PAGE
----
Some years ago, the Parliament of Uganda debated a motion to reduce retirement age for public servants from age 55 to age 50 and the Prime Minister who moved this motion was himself aged 68 years. In the end parliament decided not to reduce but to raise the retirement age in Uganda from 55 to 60 years. Right now, the Chief Justice of Uganda reached a mandatory retirement age of 70 years however, the President wants him reappointed and the person has also stated publicly that he is still strong and ready to continue in the service but there is an outcry against his reappointment.
Africa is short of skilled personnel in many fields yet many African countries have retirement ages that are between 50 – 55 years. Developed countries with surplus of skilled personnel, have either no retirement age or it is higher than the African norms.
I want to make a case for the many retired but not tired public employees who are underutilized in our countries. Many of these colleagues are not prepared for retirement and are still very fit both intellectually and physically. They are a repository of institutional memory and understand their areas of expertise better than anyone else. The retirement pension that they receive are often too small for them to live on and most embark on new ways of making a living that are not in their line of specialization and the country ends up losing the full harvest of the investment in the individuals.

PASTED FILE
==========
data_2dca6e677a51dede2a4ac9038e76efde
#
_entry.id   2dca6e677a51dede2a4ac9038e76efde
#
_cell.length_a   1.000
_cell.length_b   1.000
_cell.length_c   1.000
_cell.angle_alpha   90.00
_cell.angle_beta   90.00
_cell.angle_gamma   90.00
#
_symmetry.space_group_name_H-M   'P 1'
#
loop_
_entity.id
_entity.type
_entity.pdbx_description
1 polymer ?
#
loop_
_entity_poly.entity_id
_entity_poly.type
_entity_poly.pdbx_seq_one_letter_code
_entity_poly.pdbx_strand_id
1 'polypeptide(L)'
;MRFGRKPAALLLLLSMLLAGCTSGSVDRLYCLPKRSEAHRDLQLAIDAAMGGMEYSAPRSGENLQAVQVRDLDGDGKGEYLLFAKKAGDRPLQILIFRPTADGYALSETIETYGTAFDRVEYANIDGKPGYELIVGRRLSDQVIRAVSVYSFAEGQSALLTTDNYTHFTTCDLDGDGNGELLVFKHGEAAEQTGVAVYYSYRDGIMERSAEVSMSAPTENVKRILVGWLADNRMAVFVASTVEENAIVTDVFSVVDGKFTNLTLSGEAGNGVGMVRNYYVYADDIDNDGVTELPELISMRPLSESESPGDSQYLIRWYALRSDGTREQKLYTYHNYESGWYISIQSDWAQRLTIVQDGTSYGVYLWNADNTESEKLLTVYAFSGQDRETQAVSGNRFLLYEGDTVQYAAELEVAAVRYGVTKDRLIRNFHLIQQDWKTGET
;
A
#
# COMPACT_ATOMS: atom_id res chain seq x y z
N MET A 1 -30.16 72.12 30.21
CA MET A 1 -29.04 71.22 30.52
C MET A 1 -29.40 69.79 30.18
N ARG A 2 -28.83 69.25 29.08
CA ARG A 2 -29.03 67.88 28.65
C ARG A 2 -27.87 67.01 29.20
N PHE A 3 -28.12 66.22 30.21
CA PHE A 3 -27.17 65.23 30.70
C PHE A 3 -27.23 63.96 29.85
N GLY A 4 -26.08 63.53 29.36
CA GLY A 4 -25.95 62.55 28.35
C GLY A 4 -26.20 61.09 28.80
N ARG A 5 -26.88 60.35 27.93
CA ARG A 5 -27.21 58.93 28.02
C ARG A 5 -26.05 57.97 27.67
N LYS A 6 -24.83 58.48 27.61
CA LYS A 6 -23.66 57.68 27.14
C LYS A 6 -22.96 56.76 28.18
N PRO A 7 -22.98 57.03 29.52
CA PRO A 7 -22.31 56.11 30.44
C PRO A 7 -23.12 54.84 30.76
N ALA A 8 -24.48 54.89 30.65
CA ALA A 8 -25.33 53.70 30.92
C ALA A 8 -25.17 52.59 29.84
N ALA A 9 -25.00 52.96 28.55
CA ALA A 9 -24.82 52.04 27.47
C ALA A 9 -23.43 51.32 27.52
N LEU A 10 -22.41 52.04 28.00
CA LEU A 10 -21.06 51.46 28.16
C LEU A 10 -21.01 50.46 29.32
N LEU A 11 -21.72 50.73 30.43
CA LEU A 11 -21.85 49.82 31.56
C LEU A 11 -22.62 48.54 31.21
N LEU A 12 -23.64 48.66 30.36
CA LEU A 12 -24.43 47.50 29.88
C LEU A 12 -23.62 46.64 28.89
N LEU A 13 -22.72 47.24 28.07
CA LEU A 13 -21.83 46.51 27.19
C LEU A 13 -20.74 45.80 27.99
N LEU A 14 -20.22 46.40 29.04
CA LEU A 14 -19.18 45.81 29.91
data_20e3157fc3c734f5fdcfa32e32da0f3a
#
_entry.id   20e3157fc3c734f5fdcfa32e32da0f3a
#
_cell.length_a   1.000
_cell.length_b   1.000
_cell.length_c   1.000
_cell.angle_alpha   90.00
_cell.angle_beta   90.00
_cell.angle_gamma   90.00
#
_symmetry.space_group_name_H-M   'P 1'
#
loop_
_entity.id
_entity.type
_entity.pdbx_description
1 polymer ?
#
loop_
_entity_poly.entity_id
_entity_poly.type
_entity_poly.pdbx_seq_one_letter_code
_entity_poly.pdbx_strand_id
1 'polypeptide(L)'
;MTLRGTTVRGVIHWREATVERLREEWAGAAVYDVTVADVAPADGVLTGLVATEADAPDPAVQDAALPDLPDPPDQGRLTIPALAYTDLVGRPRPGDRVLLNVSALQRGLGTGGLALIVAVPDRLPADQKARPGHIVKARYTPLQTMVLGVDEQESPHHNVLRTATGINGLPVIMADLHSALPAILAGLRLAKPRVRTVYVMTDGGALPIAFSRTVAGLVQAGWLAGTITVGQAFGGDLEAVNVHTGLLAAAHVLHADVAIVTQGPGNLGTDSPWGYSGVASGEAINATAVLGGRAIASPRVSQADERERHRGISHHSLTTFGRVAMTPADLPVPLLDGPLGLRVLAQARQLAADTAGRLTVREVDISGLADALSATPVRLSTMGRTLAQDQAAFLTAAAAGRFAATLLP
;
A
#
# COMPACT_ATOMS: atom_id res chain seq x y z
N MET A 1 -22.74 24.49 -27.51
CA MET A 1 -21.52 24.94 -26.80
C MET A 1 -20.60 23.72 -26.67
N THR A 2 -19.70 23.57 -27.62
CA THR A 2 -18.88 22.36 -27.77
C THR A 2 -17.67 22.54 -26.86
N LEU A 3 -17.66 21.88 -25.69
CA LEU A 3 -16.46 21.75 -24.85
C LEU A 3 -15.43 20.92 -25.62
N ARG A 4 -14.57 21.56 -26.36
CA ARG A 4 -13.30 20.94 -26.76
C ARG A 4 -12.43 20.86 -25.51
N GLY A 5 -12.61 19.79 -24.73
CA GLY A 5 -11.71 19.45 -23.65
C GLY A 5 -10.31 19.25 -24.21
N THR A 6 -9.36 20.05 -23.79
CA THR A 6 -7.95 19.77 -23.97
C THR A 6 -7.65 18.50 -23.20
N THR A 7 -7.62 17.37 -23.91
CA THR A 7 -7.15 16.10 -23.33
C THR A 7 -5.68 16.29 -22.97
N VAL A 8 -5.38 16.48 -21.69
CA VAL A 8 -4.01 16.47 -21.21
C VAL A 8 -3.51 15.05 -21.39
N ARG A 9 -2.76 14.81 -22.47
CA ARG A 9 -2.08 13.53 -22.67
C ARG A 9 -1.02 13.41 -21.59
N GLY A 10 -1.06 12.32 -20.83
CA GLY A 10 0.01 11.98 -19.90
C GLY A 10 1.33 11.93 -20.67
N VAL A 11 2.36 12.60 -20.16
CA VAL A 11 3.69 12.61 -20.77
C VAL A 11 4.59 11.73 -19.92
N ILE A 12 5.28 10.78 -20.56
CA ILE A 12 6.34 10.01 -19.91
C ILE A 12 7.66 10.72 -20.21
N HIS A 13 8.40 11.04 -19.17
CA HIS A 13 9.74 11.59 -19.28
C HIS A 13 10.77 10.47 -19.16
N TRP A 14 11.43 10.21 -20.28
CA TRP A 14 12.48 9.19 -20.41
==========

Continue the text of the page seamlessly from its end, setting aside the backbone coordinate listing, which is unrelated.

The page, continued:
The most frequently cited reason why public servants have to retire when they are at the prime of their careers is the need to create space for upcoming younger colleagues. In this case, it is argued that raising retirement age would lead to bloating of the public service which makes the wage bill unsustainable. It should be possible to keep the public service numbers stable without premature retirement of the senior cadres through appropriate structuring.
Another pool of retired but not tired community is the international civil servants who retire from the various arms of the UN system. Many of these grew up in the local public service before moving on to the UN system from which they retire. It is desirable for countries to look out for these individuals and put their expertise to use after their return to the countries. One of the challenges is the reluctance of the country public servants to open up to “outsiders”. Added to this are the diaspora who chose to retire abroad but who could be encouraged to come back home even if it is for short periods of time on a regular basis annually.
I would like to encourage African governments, private sector and diaspora groups, to look seriously at making better use of human capacity in the retired but not tired community.